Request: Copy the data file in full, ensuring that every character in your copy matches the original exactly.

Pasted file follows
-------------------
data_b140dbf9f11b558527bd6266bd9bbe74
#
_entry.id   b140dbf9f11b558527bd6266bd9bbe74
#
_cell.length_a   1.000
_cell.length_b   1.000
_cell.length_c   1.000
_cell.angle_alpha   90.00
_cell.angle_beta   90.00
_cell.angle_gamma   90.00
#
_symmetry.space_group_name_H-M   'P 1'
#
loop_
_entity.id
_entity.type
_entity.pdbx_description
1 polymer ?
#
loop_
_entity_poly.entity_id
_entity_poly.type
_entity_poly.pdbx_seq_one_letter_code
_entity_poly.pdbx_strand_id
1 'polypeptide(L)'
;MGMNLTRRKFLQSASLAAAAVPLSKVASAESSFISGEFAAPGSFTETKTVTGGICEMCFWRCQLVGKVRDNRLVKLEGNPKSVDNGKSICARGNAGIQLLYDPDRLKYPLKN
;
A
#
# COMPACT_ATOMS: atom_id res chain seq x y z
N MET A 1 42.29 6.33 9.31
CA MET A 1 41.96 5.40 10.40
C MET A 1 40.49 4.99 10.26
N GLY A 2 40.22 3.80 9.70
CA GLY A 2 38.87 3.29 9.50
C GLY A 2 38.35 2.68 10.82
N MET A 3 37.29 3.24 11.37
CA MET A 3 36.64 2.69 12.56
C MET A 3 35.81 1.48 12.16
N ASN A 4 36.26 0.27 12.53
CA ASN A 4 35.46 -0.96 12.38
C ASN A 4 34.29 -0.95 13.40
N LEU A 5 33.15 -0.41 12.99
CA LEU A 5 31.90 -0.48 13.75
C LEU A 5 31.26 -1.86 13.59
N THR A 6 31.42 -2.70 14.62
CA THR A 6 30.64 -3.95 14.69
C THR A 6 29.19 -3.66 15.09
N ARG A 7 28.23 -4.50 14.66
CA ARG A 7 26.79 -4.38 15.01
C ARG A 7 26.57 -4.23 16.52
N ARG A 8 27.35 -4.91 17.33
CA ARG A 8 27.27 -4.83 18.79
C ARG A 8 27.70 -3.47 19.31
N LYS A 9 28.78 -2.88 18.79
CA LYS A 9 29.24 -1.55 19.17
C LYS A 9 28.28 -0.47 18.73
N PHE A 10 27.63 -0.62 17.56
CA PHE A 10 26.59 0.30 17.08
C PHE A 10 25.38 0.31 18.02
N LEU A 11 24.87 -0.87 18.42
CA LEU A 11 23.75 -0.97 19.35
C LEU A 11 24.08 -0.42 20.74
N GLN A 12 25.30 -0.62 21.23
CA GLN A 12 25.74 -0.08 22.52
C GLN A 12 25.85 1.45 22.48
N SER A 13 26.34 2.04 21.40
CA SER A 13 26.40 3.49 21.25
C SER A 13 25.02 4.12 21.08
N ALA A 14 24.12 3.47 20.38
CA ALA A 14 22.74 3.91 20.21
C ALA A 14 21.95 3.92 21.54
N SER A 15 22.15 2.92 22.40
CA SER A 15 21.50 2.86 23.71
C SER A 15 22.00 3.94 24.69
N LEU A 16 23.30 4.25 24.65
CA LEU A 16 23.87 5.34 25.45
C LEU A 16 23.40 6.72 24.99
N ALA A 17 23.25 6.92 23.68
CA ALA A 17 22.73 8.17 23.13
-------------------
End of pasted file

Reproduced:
data_b140dbf9f11b558527bd6266bd9bbe74
#
_entry.id   b140dbf9f11b558527bd6266bd9bbe74
#
_cell.length_a   1.000
_cell.length_b   1.000
_cell.length_c   1.000
_cell.angle_alpha   90.00
_cell.angle_beta   90.00
_cell.angle_gamma   90.00
#
_symmetry.space_group_name_H-M   'P 1'
#
loop_
_entity.id
_entity.type
_entity.pdbx_description
1 polymer ?
#
loop_
_entity_poly.entity_id
_entity_poly.type
_entity_poly.pdbx_seq_one_letter_code
_entity_poly.pdbx_strand_id
1 'polypeptide(L)'
;MGMNLTRRKFLQSASLAAAAVPLSKVASAESSFISGEFAAPGSFTETKTVTGGICEMCFWRCQLVGKVRDNRLVKLEGNPKSVDNGKSICARGNAGIQLLYDPDRLKYPLKN
;
A
#
# COMPACT_ATOMS: atom_id res chain seq x y z
N MET A 1 42.29 6.33 9.31
CA MET A 1 41.96 5.40 10.40
C MET A 1 40.49 4.99 10.26
N GLY A 2 40.22 3.80 9.70
CA GLY A 2 38.87 3.29 9.50
C GLY A 2 38.35 2.68 10.82
N MET A 3 37.29 3.24 11.37
CA MET A 3 36.64 2.69 12.56
C MET A 3 35.81 1.48 12.16
N ASN A 4 36.26 0.27 12.53
CA ASN A 4 35.46 -0.96 12.38
C ASN A 4 34.29 -0.95 13.40
N LEU A 5 33.15 -0.41 12.99
CA LEU A 5 31.90 -0.48 13.75
C LEU A 5 31.26 -1.86 13.59
N THR A 6 31.42 -2.70 14.62
CA THR A 6 30.64 -3.95 14.69
C THR A 6 29.19 -3.66 15.09
N ARG A 7 28.23 -4.50 14.66
CA ARG A 7 26.79 -4.38 15.01
C ARG A 7 26.57 -4.23 16.52
N ARG A 8 27.35 -4.91 17.33
CA ARG A 8 27.27 -4.83 18.79
C ARG A 8 27.70 -3.47 19.31
N LYS A 9 28.78 -2.88 18.79
CA LYS A 9 29.24 -1.55 19.17
C LYS A 9 28.28 -0.47 18.73
N PHE A 10 27.63 -0.62 17.56
CA PHE A 10 26.59 0.30 17.08
C PHE A 10 25.38 0.31 18.02
N LEU A 11 24.87 -0.87 18.42
CA LEU A 11 23.75 -0.97 19.35
C LEU A 11 24.08 -0.42 20.74
N GLN A 12 25.30 -0.62 21.23
CA GLN A 12 25.74 -0.08 22.52
C GLN A 12 25.85 1.45 22.48
N SER A 13 26.34 2.04 21.40
CA SER A 13 26.40 3.49 21.25
C SER A 13 25.02 4.12 21.08
N ALA A 14 24.12 3.47 20.38
CA ALA A 14 22.74 3.91 20.21
C ALA A 14 21.95 3.92 21.54
N SER A 15 22.15 2.92 22.40
CA SER A 15 21.50 2.86 23.71
C SER A 15 22.00 3.94 24.69
N LEU A 16 23.30 4.25 24.65
CA LEU A 16 23.87 5.34 25.45
C LEU A 16 23.40 6.72 24.99
N ALA A 17 23.25 6.92 23.68
CA ALA A 17 22.73 8.17 23.13